Washington, D.C. (JFK+50) As the invasion of Cuba at the Bay of Pigs continued into its second day, 53 years ago today, April 18, 1961, Soviet Premier Nikita Khrushchev sent a message to President John F. Kennedy warning that his "little war" against Cuba might result in an...
"incomparable conflagration between the US and Soviet Union."
JFK, who continued to deny any direct involvement by American forces in the invasion, responded by writing...
"I trust that this does not mean the Soviet government, using the situation in Cuba as a pretext, is planning to inflame other areas of the world."
President Kennedy went on in his reply to say that while the US was not involved directly in the invasion:
"the people of the United States do not conceal their admiration for Cuban patriots who wish to see a democratic system in an independent Cuba.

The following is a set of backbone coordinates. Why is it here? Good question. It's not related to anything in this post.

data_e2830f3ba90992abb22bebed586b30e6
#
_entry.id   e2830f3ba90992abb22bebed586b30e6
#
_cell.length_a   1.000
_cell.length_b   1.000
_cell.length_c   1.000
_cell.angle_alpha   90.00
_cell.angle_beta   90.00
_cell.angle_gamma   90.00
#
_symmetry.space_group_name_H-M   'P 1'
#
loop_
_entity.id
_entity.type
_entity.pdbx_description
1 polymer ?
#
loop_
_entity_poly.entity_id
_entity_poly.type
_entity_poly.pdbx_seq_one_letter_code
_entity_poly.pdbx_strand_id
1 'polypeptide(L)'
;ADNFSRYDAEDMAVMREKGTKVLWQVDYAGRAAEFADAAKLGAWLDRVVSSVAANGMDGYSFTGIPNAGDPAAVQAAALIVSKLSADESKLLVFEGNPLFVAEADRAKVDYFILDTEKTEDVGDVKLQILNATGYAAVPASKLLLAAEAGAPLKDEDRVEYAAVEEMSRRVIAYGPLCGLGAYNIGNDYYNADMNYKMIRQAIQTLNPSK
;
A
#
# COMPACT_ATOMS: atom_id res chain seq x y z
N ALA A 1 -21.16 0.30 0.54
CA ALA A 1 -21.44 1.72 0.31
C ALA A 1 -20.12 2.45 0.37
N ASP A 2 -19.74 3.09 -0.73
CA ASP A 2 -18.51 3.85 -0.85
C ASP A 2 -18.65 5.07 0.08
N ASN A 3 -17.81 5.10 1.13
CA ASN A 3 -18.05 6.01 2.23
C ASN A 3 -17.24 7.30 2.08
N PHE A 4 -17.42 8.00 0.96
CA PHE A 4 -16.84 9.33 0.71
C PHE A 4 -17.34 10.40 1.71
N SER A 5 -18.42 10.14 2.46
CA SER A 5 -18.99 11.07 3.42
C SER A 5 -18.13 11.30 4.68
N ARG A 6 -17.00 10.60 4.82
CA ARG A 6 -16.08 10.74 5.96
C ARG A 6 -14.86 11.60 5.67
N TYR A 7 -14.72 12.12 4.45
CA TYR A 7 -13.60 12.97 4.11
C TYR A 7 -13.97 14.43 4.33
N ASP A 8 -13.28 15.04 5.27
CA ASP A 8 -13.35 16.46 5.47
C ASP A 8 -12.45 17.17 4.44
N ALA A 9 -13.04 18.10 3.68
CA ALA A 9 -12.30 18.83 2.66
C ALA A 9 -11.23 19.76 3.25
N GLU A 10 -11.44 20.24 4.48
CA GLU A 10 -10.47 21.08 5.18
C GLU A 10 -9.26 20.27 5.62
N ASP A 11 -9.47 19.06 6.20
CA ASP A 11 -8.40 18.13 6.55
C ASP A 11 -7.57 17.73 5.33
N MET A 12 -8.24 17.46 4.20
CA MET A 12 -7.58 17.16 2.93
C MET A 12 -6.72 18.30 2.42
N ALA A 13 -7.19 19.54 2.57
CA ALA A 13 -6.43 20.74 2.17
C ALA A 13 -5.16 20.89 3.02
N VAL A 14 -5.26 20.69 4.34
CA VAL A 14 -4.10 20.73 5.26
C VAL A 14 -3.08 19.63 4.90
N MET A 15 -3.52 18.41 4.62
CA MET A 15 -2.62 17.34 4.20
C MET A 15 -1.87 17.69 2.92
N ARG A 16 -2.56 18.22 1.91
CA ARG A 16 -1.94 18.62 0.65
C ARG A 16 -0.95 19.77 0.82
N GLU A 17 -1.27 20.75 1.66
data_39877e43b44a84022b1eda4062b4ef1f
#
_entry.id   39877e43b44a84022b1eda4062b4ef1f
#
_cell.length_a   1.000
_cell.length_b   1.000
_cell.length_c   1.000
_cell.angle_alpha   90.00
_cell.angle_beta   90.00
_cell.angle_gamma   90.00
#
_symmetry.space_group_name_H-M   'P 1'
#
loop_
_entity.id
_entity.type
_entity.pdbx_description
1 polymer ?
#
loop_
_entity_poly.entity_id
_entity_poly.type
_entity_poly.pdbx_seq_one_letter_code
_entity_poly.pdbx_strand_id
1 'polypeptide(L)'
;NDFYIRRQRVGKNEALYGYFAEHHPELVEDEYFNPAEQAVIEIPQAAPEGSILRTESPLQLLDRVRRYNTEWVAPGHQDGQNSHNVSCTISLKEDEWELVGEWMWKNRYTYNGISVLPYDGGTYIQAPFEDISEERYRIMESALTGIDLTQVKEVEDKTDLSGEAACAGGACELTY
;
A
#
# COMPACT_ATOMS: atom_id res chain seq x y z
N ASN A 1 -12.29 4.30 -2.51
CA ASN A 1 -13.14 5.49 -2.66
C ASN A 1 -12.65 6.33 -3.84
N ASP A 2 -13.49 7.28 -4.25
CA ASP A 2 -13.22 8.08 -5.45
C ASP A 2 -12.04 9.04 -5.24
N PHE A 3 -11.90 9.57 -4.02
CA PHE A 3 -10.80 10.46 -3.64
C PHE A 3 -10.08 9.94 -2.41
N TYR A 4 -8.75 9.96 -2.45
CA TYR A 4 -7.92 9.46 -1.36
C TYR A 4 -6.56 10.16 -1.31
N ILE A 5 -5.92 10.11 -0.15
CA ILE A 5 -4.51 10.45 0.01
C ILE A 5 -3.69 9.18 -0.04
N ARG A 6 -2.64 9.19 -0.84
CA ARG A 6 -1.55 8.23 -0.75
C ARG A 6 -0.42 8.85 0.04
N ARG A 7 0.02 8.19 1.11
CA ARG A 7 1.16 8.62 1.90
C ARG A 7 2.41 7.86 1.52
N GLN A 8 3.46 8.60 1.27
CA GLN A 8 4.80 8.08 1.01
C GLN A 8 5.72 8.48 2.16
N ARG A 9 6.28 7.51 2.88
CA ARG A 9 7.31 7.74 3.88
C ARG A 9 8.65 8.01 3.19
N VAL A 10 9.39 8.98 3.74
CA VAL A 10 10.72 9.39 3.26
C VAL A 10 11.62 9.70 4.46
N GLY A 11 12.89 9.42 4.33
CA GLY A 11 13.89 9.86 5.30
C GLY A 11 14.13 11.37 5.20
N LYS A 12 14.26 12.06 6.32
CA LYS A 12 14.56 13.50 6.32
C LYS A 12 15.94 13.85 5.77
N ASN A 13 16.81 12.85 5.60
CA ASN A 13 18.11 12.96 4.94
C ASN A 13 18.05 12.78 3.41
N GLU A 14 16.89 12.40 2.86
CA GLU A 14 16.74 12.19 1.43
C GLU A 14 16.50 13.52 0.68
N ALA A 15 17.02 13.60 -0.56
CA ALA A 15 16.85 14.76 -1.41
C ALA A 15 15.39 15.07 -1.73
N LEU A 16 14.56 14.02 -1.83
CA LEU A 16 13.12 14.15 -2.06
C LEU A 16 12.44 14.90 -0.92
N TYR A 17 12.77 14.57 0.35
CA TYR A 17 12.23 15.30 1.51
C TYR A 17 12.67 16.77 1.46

The United States government can take no action to stifle the spirit of liberty."
In the first 24 hours of the invasion, Fidel Castro ordered 20,000 Cuban troops to the beach at the Bay of Pigs while the Cuban Air Force took control of the sky.
When the fighting ended, more than a hundred exiles were dead and the rest captured.
The Bay of Pigs fiasco has been listed as one of the "Top 10 Presidential Mistakes".
JFK publicly accepted responsibility a few days later and said to friends privately...
"How could I have been so stupid?"